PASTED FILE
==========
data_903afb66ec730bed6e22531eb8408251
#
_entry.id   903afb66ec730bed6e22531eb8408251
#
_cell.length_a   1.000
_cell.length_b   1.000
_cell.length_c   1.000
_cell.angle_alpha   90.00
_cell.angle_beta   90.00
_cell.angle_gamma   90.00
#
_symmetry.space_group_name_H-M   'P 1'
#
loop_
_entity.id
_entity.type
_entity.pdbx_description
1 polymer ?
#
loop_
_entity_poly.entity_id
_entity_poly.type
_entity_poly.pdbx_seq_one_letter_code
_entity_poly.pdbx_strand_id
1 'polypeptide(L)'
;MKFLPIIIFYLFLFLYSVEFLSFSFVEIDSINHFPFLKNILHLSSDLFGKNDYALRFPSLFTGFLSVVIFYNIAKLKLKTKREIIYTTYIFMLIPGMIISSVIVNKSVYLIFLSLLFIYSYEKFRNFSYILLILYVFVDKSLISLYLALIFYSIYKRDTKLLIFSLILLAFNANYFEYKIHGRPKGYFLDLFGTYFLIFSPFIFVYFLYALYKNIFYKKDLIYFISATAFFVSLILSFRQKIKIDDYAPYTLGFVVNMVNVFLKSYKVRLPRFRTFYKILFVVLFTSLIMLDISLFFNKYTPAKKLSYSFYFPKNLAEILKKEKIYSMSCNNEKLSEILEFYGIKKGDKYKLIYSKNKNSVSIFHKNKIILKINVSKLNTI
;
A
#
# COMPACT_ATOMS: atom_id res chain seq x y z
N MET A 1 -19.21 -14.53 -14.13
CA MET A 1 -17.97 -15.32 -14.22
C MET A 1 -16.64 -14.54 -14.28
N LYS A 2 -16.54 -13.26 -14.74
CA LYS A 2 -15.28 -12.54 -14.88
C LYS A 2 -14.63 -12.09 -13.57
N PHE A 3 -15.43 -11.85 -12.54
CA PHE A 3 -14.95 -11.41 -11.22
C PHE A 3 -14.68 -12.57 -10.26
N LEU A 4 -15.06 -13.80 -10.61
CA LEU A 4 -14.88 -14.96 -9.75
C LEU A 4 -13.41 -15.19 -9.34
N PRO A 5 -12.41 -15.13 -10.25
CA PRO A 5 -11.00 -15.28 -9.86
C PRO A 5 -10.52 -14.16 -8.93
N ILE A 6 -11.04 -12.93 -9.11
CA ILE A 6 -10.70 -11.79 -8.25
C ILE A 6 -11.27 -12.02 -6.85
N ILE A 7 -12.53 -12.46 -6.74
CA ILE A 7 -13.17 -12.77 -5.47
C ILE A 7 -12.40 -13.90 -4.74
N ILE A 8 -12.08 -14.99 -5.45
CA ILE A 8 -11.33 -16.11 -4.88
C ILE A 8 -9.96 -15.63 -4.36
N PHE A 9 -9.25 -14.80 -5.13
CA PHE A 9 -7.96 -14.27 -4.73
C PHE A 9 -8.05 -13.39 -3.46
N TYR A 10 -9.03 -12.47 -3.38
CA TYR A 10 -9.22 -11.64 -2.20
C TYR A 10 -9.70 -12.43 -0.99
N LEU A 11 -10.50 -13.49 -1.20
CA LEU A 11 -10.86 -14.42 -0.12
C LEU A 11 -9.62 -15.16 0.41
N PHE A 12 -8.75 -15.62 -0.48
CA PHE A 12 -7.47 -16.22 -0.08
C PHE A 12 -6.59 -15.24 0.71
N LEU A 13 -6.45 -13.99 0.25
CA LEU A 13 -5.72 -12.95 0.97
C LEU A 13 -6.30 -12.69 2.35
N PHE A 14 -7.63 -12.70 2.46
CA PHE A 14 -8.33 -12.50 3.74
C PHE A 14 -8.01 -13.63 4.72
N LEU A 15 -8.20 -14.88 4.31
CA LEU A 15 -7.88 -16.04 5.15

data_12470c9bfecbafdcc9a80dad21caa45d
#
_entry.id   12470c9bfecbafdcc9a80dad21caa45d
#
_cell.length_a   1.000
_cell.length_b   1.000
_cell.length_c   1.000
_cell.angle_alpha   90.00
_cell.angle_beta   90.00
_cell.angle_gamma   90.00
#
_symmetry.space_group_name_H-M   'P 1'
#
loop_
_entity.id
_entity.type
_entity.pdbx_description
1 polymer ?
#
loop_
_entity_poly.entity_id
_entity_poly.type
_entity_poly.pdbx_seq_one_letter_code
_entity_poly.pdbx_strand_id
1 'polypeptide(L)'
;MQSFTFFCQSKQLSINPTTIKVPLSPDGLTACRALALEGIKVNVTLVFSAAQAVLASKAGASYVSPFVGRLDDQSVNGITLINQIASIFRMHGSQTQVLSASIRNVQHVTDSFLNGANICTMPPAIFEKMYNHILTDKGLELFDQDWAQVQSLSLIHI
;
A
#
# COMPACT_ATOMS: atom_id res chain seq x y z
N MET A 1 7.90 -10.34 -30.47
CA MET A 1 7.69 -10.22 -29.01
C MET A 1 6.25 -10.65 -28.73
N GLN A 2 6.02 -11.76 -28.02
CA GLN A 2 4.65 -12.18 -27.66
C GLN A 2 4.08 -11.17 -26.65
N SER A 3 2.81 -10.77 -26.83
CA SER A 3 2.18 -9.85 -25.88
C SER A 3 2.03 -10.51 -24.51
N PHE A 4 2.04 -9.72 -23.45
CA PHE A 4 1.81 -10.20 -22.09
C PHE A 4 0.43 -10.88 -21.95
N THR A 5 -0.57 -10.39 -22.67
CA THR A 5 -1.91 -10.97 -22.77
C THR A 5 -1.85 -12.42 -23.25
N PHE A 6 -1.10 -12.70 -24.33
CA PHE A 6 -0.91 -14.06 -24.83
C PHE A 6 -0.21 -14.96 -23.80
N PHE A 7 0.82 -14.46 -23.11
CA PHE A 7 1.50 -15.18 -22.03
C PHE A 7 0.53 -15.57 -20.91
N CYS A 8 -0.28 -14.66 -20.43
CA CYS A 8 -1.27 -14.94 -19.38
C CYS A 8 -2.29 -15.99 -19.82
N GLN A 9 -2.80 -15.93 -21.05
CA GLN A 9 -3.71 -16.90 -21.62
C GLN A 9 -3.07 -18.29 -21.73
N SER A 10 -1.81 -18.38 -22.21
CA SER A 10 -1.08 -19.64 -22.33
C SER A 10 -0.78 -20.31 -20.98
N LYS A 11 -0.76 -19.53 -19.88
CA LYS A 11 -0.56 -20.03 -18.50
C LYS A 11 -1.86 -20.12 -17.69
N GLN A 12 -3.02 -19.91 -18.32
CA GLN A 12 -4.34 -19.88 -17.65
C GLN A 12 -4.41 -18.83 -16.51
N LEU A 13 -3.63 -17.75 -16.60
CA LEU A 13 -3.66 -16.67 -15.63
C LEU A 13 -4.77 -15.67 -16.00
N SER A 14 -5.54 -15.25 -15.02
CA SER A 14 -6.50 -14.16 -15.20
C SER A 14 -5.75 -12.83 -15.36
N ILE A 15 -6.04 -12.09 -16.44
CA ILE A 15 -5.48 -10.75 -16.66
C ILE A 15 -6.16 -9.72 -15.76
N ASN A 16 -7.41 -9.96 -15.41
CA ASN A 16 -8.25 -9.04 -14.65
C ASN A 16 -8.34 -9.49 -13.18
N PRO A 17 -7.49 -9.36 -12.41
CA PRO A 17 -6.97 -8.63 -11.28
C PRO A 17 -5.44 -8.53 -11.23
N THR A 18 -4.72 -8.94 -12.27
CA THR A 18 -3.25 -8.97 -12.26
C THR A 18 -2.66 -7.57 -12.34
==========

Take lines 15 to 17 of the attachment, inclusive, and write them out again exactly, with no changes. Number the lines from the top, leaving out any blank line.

_entity.id
_entity.type
_entity.pdbx_description